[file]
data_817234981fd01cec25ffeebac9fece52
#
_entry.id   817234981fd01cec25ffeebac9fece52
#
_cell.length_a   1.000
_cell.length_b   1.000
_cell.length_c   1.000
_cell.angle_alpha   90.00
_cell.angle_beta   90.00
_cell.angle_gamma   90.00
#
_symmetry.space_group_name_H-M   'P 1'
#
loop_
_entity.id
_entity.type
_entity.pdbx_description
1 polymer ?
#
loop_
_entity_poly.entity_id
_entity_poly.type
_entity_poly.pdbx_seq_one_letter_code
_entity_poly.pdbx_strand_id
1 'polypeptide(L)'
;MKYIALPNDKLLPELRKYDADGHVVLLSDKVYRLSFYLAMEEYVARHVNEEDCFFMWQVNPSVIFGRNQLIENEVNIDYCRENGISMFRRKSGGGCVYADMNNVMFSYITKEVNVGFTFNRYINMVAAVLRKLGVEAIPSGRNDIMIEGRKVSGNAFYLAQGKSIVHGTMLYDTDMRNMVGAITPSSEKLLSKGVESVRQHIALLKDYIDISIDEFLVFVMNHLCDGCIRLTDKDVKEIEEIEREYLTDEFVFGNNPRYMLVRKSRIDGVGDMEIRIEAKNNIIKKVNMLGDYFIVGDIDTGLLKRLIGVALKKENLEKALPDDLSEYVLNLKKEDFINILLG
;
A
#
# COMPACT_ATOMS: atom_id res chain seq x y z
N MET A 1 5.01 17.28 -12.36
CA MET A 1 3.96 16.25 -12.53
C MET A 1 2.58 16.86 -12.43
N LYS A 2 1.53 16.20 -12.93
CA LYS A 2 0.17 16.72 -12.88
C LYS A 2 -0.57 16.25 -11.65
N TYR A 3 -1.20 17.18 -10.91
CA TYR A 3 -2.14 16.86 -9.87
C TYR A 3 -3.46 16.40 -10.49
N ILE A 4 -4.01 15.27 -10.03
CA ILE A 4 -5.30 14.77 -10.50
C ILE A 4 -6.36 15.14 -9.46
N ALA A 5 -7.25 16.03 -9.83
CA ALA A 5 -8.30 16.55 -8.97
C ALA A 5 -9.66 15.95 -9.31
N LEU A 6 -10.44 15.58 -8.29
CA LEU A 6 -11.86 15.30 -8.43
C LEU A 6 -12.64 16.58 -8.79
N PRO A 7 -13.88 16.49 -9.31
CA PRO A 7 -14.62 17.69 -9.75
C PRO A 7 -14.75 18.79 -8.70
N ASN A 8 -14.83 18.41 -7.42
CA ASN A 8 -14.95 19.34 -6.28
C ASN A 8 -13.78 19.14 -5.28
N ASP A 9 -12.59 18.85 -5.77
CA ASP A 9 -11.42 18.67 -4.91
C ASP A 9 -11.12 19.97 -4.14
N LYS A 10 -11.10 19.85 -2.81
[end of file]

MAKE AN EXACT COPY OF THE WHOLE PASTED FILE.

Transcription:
data_817234981fd01cec25ffeebac9fece52
#
_entry.id   817234981fd01cec25ffeebac9fece52
#
_cell.length_a   1.000
_cell.length_b   1.000
_cell.length_c   1.000
_cell.angle_alpha   90.00
_cell.angle_beta   90.00
_cell.angle_gamma   90.00
#
_symmetry.space_group_name_H-M   'P 1'
#
loop_
_entity.id
_entity.type
_entity.pdbx_description
1 polymer ?
#
loop_
_entity_poly.entity_id
_entity_poly.type
_entity_poly.pdbx_seq_one_letter_code
_entity_poly.pdbx_strand_id
1 'polypeptide(L)'
;MKYIALPNDKLLPELRKYDADGHVVLLSDKVYRLSFYLAMEEYVARHVNEEDCFFMWQVNPSVIFGRNQLIENEVNIDYCRENGISMFRRKSGGGCVYADMNNVMFSYITKEVNVGFTFNRYINMVAAVLRKLGVEAIPSGRNDIMIEGRKVSGNAFYLAQGKSIVHGTMLYDTDMRNMVGAITPSSEKLLSKGVESVRQHIALLKDYIDISIDEFLVFVMNHLCDGCIRLTDKDVKEIEEIEREYLTDEFVFGNNPRYMLVRKSRIDGVGDMEIRIEAKNNIIKKVNMLGDYFIVGDIDTGLLKRLIGVALKKENLEKALPDDLSEYVLNLKKEDFINILLG
;
A
#
# COMPACT_ATOMS: atom_id res chain seq x y z
N MET A 1 5.01 17.28 -12.36
CA MET A 1 3.96 16.25 -12.53
C MET A 1 2.58 16.86 -12.43
N LYS A 2 1.53 16.20 -12.93
CA LYS A 2 0.17 16.72 -12.88
C LYS A 2 -0.57 16.25 -11.65
N TYR A 3 -1.20 17.18 -10.91
CA TYR A 3 -2.14 16.86 -9.87
C TYR A 3 -3.46 16.40 -10.49
N ILE A 4 -4.01 15.27 -10.03
CA ILE A 4 -5.30 14.77 -10.50
C ILE A 4 -6.36 15.14 -9.46
N ALA A 5 -7.25 16.03 -9.83
CA ALA A 5 -8.30 16.55 -8.97
C ALA A 5 -9.66 15.95 -9.31
N LEU A 6 -10.44 15.58 -8.29
CA LEU A 6 -11.86 15.30 -8.43
C LEU A 6 -12.64 16.58 -8.79
N PRO A 7 -13.88 16.49 -9.31
CA PRO A 7 -14.62 17.69 -9.75
C PRO A 7 -14.75 18.79 -8.70
N ASN A 8 -14.83 18.41 -7.42
CA ASN A 8 -14.95 19.34 -6.28
C ASN A 8 -13.78 19.14 -5.28
N ASP A 9 -12.59 18.85 -5.77
CA ASP A 9 -11.42 18.67 -4.91
C ASP A 9 -11.12 19.97 -4.14
N LYS A 10 -11.10 19.85 -2.81